Jennifer Wilson 19:46
Jana Eubank 19:47
Yeah. You know where things would get ruined or I don't know I don't know if it just feels more loose like trying to do those types of things. So I've really loved that size, the six by eight. I think it's really fun size you know to set on the shelf, or to take with you somewhere. I think it's just a really fun way to document you know, maybe a set amount of time, whether it's a holiday or a vacation or, you know, make it into a journal of a certain portion of your life. I don't know, I just think the versatility of those albums are a lot of fun. And I don't mean to sound like a commercial for them, but I genuinely love them.
Jennifer Wilson 20:23
No, it's great. And I'm actually curious the the new Flipbooks. They're you know, basically a mini strap hinge album. You know, I'm curious how you think about that and approach it differently than a ring bound album. We're talking, you know, six by eight on both of them. How would you approach that differently?
Jana Eubank 20:40
Yes. So the FlipBooks are interesting. Like, as you mentioned, they kind of have that strap hinge with that clasp in there. It's like a giant brad that holds the page pockets in there. So you still have the versatility of moving things around. But what I love with those is the price point. You know, so I think these gift albums, or, you know, maybe you want to make a little recipe book for somebody or a coach, you know, maybe or teacher. I know, one year, we had a mother and one of my classes, my children's classes, they put together a memory book, where they had, you know, a photo of the kid, and then like a recipe from that child. And then they said, what they loved about the teacher. And I like, those little albums are perfect for gift giving. And I also love, you know, I also love that they're so slim. That is something that you could travel with, I don't know, I kind of described them as like travelers notebooks that have versatility because they have that flat profile. But you can move things around, you're not, you know, stuck to the stapled in pages where you go, Oh, I don't know how many page, you know, pages I should take to document this or leave space for if you need to skip, you know. So I do love that about those. So I hope I answered your question.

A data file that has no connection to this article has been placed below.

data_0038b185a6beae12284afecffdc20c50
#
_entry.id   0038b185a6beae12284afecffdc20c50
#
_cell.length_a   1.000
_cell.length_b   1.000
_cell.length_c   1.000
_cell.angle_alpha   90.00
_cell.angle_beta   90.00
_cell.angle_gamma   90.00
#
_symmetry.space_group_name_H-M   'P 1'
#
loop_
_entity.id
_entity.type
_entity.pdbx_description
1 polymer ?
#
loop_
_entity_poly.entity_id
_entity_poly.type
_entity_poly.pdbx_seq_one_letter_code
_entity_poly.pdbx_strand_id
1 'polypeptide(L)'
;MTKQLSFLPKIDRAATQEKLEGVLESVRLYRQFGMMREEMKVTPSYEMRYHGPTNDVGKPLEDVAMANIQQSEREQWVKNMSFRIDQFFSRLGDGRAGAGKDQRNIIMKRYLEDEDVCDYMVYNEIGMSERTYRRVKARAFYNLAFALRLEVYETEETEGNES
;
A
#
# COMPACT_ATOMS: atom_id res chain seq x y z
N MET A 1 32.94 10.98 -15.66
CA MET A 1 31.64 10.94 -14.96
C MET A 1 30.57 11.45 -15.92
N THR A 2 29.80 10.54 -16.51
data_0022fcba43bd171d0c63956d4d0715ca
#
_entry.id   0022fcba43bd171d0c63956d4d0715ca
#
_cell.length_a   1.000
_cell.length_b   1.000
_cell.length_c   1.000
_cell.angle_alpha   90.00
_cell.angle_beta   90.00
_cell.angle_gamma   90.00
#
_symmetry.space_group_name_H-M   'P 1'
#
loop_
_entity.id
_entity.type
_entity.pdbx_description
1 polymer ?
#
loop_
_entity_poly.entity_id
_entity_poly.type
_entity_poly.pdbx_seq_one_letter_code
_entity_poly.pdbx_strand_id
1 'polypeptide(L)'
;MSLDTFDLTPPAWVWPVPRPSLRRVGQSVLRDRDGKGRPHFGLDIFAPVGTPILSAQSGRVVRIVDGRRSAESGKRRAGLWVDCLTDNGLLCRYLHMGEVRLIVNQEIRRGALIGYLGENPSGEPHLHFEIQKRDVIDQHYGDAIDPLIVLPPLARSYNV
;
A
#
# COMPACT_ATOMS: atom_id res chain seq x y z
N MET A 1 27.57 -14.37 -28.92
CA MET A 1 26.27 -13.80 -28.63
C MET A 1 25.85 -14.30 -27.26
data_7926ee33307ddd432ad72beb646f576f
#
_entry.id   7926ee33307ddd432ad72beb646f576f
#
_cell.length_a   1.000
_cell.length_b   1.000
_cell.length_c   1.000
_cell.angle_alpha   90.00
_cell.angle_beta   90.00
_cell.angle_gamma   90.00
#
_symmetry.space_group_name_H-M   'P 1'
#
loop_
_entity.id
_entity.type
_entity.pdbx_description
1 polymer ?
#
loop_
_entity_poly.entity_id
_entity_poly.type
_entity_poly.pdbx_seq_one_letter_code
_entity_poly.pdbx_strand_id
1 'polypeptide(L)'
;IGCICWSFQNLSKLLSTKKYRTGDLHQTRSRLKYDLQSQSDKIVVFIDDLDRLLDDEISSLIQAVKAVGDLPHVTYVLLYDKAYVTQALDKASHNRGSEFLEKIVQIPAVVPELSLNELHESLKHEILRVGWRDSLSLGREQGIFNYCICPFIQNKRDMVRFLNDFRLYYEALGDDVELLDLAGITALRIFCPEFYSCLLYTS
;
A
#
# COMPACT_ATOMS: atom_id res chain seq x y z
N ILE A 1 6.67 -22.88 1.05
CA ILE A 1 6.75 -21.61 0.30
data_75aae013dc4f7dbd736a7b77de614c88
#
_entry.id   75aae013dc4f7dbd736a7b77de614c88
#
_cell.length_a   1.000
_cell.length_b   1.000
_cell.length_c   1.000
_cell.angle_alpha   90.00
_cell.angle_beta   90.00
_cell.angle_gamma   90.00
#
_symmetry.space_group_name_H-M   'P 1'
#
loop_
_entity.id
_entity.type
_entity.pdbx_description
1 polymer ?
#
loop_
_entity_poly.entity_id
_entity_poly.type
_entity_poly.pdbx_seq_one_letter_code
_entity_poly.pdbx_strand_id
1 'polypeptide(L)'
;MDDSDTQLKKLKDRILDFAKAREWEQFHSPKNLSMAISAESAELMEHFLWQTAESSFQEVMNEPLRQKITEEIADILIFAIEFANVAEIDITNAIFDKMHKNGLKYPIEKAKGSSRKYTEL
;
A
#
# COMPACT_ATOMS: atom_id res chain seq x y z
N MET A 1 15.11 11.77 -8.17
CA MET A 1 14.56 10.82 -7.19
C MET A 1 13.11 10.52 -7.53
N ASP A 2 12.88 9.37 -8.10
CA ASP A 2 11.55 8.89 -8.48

Jennifer Wilson 21:54
It does it. I'm glad that you mentioned the price point because even pre pandemic, the price of albums was continuing to go up and it starts to be like, Oh, that's that's kind of expensive, particularly when we talk about the 12 by 12 albums, right. And then now because of the supply chain issues, and so many different complicating factors, they're just continuing to get more expensive. So sometimes you might want to make a more budget conscious decision, particularly in those gifts situations, or if you don't want it to take up as much space. So I just, yeah, I appreciate you mentioning that too. It's nice to have another option.
Jana Eubank 22:27
Yes, you know, sometimes we need variety. And sometimes we get in a rut. And you know, as much as I love 12 by 12 Scrapbooking, sometimes I just, you do, you kind of fall in the same designs, or I don't know, you just sometimes just need to switch it up. And so it's fun to try a little sub project where you go, you know what, I'm just gonna let my brain think in a different way and explore this other option. And, you know, I love that they come with the page pockets so that you can, it almost like decides your format for you. So you don't have to you know, you just that it gives you enough variety to go okay, this is different. And so I'm having fun exploring this. So...
Jennifer Wilson 23:09
I love that. So we can sure take it for granted that you're obsessed with Simple Stories products. I'm curious who other, whose other products that you're really loving, whether it's just you love what they're doing right now or that maybe there's even specific lines that you're really attracted to?
Jana Eubank 23:25
You know, I gosh, I don't sounds cliche. I just I love all of like, I really love pattern paper is my is kind of my kryptonite. So I and die cuts I think so really, I just like to have a variety of styles. I like to curate, you know, items from multiple brands really, I, because I've been around for so long. I do have a genuine love for all brands. And I've been on so many design teams that I have a personal connection with all these different brands. So it's never like you know, I. Of course I love Simple Stories, yes, there. That's actually why I went to work with them because they were a product that I loved the most. I guess it felt most like me, I talked about curating my style. But of course, I also love variety. And I like to build in a different look or a different feel on different from project to project. And so, you know, getting projects or products from a variety of brands will help you do that.